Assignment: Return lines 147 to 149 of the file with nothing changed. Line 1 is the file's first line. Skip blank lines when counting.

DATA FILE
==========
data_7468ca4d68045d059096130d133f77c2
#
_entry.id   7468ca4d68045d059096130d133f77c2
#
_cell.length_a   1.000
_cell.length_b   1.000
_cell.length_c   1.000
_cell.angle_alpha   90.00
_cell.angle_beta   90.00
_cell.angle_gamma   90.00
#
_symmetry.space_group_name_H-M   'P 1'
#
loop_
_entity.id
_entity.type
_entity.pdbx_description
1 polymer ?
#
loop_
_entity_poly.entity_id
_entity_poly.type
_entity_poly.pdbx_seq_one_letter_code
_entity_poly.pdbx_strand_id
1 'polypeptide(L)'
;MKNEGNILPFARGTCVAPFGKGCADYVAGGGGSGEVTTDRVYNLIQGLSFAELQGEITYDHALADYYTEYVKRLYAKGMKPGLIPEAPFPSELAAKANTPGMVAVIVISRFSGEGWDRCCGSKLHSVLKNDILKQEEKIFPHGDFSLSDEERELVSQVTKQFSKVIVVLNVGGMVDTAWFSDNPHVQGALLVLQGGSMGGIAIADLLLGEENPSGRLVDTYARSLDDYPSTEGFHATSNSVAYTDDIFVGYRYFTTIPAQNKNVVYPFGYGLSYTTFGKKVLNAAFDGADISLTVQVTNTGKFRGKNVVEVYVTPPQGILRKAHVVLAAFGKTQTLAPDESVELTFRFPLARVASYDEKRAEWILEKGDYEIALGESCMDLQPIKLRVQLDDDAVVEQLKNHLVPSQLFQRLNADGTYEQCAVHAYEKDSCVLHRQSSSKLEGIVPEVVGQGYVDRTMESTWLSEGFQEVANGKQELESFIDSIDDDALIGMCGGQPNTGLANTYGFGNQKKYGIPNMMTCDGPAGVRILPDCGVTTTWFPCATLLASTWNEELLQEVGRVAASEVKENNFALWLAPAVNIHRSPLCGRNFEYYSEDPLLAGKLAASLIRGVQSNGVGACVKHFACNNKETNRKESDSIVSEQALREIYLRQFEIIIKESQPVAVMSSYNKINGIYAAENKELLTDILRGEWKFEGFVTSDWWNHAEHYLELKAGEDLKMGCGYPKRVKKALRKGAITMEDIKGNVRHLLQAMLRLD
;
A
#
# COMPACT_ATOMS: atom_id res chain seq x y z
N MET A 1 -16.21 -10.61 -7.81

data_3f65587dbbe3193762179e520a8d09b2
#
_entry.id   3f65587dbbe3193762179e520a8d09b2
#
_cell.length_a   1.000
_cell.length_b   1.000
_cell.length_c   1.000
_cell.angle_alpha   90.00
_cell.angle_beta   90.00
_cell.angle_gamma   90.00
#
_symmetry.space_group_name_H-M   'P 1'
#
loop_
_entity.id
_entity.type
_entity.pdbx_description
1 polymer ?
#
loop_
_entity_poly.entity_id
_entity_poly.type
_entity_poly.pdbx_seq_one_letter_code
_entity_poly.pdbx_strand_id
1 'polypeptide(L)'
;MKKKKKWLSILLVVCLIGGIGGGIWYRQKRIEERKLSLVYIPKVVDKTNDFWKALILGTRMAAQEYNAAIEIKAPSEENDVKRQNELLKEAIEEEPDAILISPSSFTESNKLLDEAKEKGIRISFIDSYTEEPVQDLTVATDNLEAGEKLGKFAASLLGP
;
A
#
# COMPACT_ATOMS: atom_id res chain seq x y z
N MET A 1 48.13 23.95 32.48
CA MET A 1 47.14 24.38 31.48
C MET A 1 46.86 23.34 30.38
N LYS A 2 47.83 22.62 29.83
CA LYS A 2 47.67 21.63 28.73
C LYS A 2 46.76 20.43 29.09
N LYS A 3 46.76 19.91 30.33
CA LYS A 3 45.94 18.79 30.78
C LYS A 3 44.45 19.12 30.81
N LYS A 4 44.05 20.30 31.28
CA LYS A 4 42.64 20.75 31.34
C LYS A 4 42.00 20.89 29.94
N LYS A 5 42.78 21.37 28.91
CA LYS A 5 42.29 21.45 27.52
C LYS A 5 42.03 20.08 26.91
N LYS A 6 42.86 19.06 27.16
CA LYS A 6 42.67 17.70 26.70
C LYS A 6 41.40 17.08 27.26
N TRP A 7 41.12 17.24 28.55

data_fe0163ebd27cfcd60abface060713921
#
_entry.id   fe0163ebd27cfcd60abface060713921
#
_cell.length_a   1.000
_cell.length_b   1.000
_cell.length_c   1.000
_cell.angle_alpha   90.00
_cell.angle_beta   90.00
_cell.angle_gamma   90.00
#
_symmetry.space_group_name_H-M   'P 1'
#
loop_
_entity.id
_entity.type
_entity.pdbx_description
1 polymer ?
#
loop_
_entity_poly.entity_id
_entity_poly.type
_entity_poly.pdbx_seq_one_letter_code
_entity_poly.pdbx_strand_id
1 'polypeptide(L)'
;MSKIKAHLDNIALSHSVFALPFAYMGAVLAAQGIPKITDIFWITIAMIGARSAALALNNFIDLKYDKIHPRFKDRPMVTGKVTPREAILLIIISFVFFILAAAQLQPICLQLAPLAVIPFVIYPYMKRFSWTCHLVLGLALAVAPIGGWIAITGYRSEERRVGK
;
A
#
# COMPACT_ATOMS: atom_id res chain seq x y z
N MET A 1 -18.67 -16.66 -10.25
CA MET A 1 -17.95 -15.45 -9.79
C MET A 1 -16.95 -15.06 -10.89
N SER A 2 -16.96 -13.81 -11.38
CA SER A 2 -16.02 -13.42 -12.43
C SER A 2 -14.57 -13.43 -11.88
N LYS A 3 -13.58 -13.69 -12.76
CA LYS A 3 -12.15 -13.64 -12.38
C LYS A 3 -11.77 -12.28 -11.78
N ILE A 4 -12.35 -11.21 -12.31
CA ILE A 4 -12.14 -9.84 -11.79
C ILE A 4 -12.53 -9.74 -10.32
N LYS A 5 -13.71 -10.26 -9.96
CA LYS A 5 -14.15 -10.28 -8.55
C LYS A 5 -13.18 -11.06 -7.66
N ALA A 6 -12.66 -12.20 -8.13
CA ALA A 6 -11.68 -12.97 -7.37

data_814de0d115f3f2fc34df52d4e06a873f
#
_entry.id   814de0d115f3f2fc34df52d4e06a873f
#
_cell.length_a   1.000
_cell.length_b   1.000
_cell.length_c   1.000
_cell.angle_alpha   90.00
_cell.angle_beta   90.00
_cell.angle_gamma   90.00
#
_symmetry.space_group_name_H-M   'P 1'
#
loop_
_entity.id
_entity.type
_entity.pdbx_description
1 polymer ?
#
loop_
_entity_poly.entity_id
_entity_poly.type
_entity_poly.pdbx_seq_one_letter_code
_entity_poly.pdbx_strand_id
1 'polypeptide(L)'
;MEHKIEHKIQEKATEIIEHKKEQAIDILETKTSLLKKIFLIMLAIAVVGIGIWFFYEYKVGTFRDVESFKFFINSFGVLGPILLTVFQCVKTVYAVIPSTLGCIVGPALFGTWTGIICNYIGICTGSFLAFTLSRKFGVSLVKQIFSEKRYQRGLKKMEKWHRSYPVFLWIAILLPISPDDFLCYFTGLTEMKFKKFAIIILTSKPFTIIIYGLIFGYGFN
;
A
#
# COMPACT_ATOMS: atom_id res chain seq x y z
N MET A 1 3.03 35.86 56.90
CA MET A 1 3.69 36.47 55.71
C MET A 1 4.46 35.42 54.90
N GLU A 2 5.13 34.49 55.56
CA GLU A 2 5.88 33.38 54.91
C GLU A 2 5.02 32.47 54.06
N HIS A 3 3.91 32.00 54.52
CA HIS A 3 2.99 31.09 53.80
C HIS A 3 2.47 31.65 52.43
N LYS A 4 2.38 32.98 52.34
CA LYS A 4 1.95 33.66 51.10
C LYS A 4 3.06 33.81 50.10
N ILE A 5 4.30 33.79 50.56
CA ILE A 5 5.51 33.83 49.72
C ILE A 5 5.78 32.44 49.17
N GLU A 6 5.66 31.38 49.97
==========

loop_
_entity_poly.entity_id
_entity_poly.type